Complete smokefree policies in mental health inpatient settings: Results from a mixed-methods evaluation before and after implementing national guidance

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Abstract

Background: Tobacco smoking is extremely prevalent in people with severe mental illness (SMI) and has been recognised as the main contributor to widening health inequalities in this population. Historically, smoking has been deeply entrenched in the culture of mental health settings in the UK, and until recently, smokefree policies tended to be only partially implemented. However, recent national guidance and the government's tobacco control plan now call for the implementation of complete smokefree policies. Many mental health Trusts across the UK are currently in the process of implementing the new guidance, but little is known about the impact of and experience with policy implementation. Methods: This paper reports findings from a mixed-methods evaluation of policy implementation across 12 wards in a large mental health Trust in England. Quantitative data were collected and compared before and after implementation of NICE guidance PH48 and referred to 1) identification and treatment of tobacco dependence, 2) smoking-related incident reporting, and 3) prescribing of psychotropic medication. A qualitative exploration of the experience of inpatients was also carried out. Descriptive statistical analyses were performed, and the feasibility of collecting relevant and complete data for each quantitative component was assessed. Qualitative data were analysed using thematic framework analysis. Results: Following implementation of the complete smokefree policy, increases in the numbers of patients offered smoking cessation advice (72% compared to 38%) were identified. While incident reports demonstrated a decrease in challenging behaviour during the post-PH48 period (6% compared to 23%), incidents relating to the concealment of smoking materials increased (10% compared to 2%). Patients reported encouraging changes in smoking behaviour and motivation to maintain change after discharge. However, implementation issues challenging full policy implementation, including covert facilitation of smoking by staff, were reported, and difficulties in collecting relevant and complete data for comprehensive evaluation purposes identified. Conclusions: Overall, the implementation of complete smokefree policies in mental health settings may currently be undermined by partial support. Strategies to enhance support and the establishment of suitable data collection pathways to monitor progress are required.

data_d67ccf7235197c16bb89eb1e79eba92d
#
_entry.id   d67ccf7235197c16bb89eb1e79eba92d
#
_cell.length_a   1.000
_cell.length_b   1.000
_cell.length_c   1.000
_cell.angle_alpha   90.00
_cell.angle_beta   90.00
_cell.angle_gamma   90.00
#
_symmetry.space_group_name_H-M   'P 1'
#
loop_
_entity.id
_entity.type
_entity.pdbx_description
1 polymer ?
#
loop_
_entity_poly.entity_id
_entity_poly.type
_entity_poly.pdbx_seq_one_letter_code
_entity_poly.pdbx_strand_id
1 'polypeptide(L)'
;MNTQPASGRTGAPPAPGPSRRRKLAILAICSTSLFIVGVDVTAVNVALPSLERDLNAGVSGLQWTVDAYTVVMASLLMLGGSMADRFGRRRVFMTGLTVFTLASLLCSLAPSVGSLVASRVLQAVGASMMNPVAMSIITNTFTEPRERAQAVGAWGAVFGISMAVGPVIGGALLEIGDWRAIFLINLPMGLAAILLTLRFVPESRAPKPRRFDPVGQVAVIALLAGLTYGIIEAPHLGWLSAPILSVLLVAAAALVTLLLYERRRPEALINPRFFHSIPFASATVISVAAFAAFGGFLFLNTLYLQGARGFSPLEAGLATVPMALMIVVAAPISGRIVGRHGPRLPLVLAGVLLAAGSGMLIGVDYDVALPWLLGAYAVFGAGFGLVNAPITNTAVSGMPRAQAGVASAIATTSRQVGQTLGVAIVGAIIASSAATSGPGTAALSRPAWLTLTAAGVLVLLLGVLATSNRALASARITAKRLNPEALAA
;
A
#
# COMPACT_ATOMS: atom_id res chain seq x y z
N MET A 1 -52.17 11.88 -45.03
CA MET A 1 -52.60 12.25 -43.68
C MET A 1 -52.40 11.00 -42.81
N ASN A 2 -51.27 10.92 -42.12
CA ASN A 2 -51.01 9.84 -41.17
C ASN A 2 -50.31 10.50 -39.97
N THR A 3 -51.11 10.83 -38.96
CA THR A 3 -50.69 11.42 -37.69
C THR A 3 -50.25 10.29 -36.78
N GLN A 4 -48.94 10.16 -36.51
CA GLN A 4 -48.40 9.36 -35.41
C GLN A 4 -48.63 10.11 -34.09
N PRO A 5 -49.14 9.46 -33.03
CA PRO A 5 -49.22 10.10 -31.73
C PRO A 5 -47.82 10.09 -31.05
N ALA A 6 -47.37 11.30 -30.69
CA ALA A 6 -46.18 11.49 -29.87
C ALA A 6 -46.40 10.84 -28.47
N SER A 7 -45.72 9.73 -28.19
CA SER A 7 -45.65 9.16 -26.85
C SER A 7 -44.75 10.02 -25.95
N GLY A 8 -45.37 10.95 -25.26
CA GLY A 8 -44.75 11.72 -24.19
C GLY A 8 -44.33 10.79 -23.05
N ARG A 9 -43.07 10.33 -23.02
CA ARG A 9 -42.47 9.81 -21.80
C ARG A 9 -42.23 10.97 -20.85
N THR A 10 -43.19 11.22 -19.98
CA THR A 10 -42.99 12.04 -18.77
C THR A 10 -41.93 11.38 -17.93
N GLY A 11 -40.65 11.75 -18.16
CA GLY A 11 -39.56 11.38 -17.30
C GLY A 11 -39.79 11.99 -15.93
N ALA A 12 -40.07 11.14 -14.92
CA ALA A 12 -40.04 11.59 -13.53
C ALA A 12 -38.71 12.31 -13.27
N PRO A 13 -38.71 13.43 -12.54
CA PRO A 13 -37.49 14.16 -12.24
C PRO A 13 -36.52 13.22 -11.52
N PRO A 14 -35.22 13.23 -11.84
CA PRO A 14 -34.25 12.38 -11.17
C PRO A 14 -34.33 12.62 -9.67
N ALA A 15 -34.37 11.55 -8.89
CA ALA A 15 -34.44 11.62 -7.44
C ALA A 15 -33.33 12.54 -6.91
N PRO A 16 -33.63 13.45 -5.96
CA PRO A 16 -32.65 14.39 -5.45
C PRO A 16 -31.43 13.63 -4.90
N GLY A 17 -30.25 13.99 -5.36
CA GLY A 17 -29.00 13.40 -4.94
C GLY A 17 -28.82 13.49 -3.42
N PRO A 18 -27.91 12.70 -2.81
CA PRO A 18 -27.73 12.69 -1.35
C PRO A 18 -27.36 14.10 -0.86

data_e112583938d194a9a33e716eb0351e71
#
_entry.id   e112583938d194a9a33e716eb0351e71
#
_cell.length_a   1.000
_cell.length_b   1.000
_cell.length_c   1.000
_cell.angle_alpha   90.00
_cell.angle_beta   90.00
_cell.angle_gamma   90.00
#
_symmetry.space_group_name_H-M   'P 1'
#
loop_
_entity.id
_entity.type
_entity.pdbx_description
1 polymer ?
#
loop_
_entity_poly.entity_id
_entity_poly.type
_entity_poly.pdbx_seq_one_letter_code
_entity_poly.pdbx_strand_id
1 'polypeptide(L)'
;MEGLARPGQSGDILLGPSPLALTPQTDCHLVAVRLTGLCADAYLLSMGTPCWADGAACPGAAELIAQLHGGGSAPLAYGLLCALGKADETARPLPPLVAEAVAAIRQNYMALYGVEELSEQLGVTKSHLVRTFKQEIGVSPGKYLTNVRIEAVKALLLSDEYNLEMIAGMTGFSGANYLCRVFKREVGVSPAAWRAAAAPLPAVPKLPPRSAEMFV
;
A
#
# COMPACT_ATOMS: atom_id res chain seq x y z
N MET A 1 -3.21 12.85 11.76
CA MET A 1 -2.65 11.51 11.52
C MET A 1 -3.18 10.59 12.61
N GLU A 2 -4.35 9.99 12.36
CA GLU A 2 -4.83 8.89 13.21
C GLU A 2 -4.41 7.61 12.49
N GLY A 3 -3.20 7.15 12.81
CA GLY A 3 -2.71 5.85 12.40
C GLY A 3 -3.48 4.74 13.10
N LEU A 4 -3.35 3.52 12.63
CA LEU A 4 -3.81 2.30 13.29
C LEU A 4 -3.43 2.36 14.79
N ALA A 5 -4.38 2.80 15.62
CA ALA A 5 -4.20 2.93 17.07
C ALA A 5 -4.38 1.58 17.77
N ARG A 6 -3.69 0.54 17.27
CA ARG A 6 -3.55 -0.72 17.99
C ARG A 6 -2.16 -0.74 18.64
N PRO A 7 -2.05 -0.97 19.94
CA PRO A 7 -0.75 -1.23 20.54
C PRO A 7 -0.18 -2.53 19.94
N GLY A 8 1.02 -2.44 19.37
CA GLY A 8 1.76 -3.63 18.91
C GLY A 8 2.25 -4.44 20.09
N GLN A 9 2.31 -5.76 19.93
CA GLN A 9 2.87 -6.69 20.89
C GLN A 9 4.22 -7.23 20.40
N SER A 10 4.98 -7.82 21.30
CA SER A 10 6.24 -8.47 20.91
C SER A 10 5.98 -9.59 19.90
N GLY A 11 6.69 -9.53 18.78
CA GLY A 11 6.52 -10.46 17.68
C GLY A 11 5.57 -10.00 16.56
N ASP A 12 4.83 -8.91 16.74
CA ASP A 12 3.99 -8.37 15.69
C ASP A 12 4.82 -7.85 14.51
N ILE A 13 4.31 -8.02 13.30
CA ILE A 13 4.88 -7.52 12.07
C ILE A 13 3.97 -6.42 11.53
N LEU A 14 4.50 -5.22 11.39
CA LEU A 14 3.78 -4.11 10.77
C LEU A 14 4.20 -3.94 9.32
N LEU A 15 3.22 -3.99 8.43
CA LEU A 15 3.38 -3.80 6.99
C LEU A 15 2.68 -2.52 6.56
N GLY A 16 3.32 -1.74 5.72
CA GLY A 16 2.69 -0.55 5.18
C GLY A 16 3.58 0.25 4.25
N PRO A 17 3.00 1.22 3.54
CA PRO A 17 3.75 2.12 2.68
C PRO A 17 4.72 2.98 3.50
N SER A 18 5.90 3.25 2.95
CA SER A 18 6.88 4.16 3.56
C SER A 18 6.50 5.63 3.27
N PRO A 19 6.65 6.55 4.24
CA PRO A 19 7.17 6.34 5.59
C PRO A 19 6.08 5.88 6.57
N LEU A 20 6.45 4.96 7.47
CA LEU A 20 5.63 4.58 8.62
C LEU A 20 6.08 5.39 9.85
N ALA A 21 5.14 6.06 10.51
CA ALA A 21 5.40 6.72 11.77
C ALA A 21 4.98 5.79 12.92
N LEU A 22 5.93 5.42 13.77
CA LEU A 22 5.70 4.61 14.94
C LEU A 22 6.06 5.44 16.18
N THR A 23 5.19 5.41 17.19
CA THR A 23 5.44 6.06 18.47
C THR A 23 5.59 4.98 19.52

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Huddlestone, L., Sohal, H., Paul, C., & Ratschen, E. (2018). Complete smokefree policies in mental health inpatient settings: Results from a mixed-methods evaluation before and after implementing national guidance. BMC Health Services Research, 18(1). https://doi.org/10.1186/s12913-018-3320-6

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